2018 World Finals[edit]

The 2018 World Finals were held in Beijing (China), during April 15–20, hosted by Peking University.




Medals granted in the 2018 World Final[edit]

Archived at the Wayback Machine (archived April 24, 2018)

Rank in Final Country Institution First to Solve Problem No Of Question Solved
01 1  Russia Moscow State University Panda Preserve & Single Cut of Failure 9
02 2  Russia Moscow Institute of Physics and Technology Getting a Jump on Crime 8
03 3  China Peking University Gem Island 8
04 4  Japan The University of Tokyo 8
05 5  South Korea Seoul National University Comma Sprinkler 7
06 6  Australia University of New South Wales Wireless is the New Fiber 7
07 7  China Tsinghua University 7
08 8  China Shanghai Jiao Tong University 7
09 9  Russia ITMO University Go with the Flow 7
10 10  United States University of Central Florida 7
11 11  United States Massachusetts Institute of Technology 7
12 12  Lithuania Vilnius University Catch the Plane 7
13 13  Russia Ural Federal University 7

In 2018 World Final, problems "Conquer the World" and "Uncrossed Knight's Tour" were not solved.

2019 World Finals[edit]

The 2019 World Finals were held in Porto (Portugal) from March 31 to April 5, 2019, hosted by the University of Porto and the City of Porto.[31]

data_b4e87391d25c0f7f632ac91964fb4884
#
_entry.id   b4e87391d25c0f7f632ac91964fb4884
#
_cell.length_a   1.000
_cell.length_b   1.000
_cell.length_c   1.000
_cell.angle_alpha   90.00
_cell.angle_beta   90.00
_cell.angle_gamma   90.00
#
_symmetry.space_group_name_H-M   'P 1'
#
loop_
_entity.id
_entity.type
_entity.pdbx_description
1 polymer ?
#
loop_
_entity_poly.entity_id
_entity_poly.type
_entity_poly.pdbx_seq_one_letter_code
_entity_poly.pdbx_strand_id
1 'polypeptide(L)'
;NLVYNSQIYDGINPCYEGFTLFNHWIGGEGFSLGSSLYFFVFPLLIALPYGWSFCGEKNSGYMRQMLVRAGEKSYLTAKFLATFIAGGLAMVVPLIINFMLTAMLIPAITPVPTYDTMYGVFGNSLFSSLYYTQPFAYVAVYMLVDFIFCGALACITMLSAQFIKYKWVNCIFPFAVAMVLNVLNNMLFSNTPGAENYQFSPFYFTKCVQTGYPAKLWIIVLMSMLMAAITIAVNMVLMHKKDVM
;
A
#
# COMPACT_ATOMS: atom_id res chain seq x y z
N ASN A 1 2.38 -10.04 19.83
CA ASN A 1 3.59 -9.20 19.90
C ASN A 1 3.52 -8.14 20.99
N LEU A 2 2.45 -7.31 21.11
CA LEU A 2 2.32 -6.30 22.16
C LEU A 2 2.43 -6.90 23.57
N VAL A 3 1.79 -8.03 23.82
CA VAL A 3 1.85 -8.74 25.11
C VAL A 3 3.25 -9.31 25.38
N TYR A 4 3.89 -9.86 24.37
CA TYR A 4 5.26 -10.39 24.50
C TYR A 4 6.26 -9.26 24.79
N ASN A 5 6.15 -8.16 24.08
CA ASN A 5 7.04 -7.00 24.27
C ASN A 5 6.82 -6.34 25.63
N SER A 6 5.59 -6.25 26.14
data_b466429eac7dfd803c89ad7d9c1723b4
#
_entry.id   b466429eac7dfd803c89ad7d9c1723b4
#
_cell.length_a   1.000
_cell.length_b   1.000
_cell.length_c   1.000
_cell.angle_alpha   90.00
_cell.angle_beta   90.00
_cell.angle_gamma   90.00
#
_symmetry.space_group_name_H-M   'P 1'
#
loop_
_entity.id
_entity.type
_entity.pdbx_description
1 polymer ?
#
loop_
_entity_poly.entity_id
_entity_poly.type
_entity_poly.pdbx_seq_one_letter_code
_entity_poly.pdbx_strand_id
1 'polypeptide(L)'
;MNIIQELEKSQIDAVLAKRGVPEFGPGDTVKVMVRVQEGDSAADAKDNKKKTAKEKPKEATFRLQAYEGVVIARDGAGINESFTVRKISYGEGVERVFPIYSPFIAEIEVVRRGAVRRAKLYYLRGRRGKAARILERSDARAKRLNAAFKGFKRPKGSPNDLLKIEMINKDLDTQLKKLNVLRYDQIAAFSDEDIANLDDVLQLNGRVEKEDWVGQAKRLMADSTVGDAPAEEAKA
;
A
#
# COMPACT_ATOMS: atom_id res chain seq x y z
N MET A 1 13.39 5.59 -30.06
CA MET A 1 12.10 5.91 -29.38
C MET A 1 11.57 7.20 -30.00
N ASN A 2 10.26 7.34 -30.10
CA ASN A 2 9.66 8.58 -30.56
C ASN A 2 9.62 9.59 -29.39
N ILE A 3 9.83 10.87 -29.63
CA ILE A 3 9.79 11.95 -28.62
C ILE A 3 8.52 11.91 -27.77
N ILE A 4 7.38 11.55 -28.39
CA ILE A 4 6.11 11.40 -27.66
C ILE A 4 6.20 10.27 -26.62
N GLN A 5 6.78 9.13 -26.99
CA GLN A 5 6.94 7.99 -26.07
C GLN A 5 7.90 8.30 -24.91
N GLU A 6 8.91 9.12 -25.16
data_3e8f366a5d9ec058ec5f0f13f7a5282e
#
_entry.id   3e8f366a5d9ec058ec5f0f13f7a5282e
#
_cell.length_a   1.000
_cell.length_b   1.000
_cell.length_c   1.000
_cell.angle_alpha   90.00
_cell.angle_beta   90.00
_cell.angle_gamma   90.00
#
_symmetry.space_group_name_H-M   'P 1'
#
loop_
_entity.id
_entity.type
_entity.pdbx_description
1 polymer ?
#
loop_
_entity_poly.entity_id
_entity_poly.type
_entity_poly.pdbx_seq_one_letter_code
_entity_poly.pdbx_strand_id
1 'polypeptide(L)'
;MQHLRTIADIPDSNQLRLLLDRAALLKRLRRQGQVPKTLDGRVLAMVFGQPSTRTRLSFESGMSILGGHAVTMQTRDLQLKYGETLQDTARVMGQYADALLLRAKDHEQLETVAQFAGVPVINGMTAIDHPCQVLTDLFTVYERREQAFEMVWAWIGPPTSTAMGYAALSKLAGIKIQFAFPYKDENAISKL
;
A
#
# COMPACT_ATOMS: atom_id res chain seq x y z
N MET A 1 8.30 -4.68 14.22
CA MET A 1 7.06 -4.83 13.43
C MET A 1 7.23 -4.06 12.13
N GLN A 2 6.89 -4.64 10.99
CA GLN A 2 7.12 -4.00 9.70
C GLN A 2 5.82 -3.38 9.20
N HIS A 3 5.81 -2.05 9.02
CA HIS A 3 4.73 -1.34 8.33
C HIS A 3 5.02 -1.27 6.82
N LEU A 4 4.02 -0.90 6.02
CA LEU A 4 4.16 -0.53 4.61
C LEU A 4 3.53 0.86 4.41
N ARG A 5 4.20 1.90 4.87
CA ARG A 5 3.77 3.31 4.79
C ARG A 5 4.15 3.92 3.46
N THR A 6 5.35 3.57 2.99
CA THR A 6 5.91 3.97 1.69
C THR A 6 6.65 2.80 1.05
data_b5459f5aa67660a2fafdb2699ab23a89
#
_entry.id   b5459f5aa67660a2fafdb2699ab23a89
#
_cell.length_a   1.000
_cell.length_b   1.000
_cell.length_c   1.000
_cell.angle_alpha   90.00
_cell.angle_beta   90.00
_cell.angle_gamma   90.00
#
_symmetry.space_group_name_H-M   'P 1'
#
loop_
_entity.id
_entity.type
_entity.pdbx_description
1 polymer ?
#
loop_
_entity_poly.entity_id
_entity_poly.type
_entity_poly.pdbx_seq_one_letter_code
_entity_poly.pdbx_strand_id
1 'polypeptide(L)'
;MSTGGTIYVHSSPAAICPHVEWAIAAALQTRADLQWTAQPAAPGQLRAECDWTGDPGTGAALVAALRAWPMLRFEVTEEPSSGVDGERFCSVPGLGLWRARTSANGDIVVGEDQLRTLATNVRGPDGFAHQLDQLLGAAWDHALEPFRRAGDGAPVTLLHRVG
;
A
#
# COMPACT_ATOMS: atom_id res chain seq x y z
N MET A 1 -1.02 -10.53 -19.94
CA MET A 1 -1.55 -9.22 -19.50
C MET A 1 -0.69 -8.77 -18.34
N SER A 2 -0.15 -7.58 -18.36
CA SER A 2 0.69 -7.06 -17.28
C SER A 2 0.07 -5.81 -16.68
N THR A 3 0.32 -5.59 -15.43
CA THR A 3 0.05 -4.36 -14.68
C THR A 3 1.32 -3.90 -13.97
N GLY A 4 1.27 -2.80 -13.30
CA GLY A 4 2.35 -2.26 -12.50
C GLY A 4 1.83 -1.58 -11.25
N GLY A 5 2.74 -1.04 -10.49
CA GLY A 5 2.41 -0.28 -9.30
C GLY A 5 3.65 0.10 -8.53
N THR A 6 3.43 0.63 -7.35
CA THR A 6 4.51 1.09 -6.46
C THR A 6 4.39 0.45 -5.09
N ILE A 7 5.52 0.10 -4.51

2020-2021 World Finals[edit]

Because of the COVID-19 pandemic, the 2020 World Finals were postponed.[32] It finally took place in Moscow (Russia) from October 1 to October 5, 2021, hosted by Moscow Institute of Physics and Technology.[33]




Medals granted in the 2020-2021 World Finals[edit]

"ICPC World Finals Moscow final standings". ICPC World finals. Retrieved 2021-10-16.

Rank in Final Country Institution First to Solve Problem[35] No Of Questions Solved
01 1  Russia State University of Nizhny Novgorod B (The Cost of Speed Limits); H (QC QC) 12
02 2  South Korea Seoul National University F (Ley Lines) 11
03 3  Russia ITMO University I (Quests) 11
04 4  Russia Moscow Institute of Physics and Technology 11
05 5  Poland University of Wroclaw G (Opportunity Cost) 11
06 6  United Kingdom University of Cambridge A (Cardiology) 11
07 7  Belarus Belarusian State University 11
08 8  Romania University of Bucharest D (Gene Folding); O (Which Planet is This?!) 10
09 9  United States Massachusetts Institute of Technology E (Landscape Generator); J (’S No Problem) 10
10 10  Ukraine Kharkiv National University of Radio Electronics 10
11 11  United States University of Illinois at Urbana-Champaign 10
12 12  Russia Higher School of Economics 9

In 2020-2021 World Final, problems K (Space Walls) and L (Sweep Stakes) were not solved.


Top institutions
Wins Country Institution Most Recent
7  Russia ITMO University 2017
4  Russia Saint Petersburg State University 2016
3  China Shanghai Jiao Tong University 2010
3  United States Stanford University 1991
2  Russia Moscow State University 2019
2  Poland University of Warsaw 2007
2  Canada University of Waterloo 1999
2  United States California Institute of Technology 1988